Paul7777x

Distinguished Member
There could be a number of reasons for this. One possible reason: the KEF's are too large for your 9 sqm room. Typically, using speakers too large for a room gives excessive bass, which you may have grown accustomed to by now and may actually enjoy? Unfortunately, such excess often muddies the midrange too. It's quite possible that a quality stereo amp will sound better than your current Sony receiver, but I have no experience of the Sony receiver so I can't say for certain.



IMO, neither. I sense you are at a crossroads with your setup. I suspect either approach you suggest will give an incremental performance improvement. Personally, I'd want more than an incremental improvement. I believe the answer lies in a more radical system shake-up.



In terms of sound quality improvements of integrated amplifiers and passive speakers, not that much, assuming you discount DSP room correction systems which are above your budget anyway. What has really changed is the improved sound quality offered by relatively cheap active speakers. Anyone who has heard a recent pair of good, budget active studio monitors (such as the JBL 306P Mk2) will testify to their amazing performance-to-price ratio, e.g:
and

And there are dozens of great value actives from around £200/pair up to your max. budget of £1000/pair. I've used many passive and a couple of active systems over the decades and, for me at least, the best audio you can buy at any given price point was achieved by an active setup. A good pair of active studio monitors (often called active nearfield monitors) has all the sound characteristics required to successfully reproduce all music types but especially fast, complex music. If the idea of active speakers is new to you, I strongly recommend you investigate further.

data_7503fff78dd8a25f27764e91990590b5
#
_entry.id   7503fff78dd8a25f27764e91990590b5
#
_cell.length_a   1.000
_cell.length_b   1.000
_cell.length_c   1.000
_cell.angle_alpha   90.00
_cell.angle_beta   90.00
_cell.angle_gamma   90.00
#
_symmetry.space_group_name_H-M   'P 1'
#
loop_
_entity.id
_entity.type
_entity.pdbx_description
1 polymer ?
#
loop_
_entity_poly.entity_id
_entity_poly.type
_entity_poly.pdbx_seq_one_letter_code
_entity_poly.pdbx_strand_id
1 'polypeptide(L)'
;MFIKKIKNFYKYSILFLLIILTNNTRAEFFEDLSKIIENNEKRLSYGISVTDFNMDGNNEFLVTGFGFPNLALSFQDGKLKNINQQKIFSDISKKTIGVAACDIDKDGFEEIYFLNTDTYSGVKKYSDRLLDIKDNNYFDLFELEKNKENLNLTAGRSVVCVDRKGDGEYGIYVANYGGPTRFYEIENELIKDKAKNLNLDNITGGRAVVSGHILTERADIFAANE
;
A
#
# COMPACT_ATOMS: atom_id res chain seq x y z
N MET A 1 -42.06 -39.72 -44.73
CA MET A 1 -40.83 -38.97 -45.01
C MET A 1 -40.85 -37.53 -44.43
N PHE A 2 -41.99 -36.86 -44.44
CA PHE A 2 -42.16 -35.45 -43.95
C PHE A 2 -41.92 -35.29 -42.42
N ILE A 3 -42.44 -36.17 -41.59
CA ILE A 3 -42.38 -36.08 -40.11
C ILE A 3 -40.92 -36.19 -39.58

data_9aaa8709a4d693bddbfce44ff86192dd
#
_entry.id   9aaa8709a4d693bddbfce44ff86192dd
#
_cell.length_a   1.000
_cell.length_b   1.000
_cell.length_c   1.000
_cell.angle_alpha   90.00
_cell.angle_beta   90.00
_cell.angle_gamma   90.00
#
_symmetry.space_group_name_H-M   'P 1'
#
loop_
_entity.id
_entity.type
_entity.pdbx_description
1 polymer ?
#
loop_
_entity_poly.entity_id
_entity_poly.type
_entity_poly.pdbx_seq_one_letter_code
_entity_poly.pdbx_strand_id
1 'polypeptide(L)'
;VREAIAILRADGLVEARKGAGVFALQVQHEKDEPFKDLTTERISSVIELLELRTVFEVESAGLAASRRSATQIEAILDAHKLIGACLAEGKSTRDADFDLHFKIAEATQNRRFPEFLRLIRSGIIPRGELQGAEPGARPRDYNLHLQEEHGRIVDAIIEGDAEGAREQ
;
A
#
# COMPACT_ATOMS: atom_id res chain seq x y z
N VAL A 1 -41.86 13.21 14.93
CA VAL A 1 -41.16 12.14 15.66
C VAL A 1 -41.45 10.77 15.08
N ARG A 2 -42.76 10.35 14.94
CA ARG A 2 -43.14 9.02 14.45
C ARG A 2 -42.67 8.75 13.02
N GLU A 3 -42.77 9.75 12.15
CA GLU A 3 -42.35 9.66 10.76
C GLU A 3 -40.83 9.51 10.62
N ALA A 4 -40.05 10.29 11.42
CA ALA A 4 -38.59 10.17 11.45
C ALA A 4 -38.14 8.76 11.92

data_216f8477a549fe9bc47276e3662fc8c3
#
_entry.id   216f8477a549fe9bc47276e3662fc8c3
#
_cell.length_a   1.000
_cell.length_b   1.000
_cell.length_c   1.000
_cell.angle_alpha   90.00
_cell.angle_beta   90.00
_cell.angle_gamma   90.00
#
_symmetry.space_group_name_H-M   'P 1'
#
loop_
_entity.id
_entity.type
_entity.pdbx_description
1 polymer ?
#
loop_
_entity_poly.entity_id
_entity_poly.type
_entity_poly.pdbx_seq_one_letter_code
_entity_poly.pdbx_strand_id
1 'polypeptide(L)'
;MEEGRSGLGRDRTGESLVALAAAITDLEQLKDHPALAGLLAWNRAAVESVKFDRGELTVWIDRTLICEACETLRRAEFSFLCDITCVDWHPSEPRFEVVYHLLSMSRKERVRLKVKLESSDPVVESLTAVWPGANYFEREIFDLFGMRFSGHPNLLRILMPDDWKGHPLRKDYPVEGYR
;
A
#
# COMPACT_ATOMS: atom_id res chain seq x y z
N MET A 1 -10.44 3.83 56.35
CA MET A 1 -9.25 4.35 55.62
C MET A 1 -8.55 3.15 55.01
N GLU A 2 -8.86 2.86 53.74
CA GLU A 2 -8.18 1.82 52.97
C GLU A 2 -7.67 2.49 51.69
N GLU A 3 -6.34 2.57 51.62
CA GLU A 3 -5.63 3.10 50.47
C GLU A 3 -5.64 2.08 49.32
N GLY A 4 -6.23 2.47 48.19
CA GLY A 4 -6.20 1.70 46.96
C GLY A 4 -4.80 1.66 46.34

A list of active nearfield monitor speakers from reputable manufacturers (often priced singly):

The iFi Zen Air Blue Bluetooth streamer would feed into a pair of active speakers so it's possible to have a three box system - handy in a small man-cave I'd have thought. However, rather than control volume at source, you may wish to add a physical volume control such as these:

or
or

Several other alternatives are available.

My only concern about suggesting alternative speakers, be they active or passive, is that you've grown accustomed to listening to the large KEF speakers in your small room so will, almost certainly, have got used to a bass-heavy sound (caveat: unless you have applied extensive acoustic room treatment or use some form of electronic room correction).

I can only try to suggest speakers that should give an accurate tonal balance in your room (assuming the room has typical domestic room acoustic properties, more or less). IME, speakers the size of the aforementioned JBL 306P Mk2 may even be on the large side to give an accurate tonal balance in a 'typical' 9sqm room but could be ideal if you enjoy a warm tonal balance. For a warm tonal balance, consider the larger speaker models suggested above. For a really heavy bass balance, seek out larger 8" variants of the models suggested above. Many active monitors have some form of bass shaping control, which I think is far more useful that tone controls.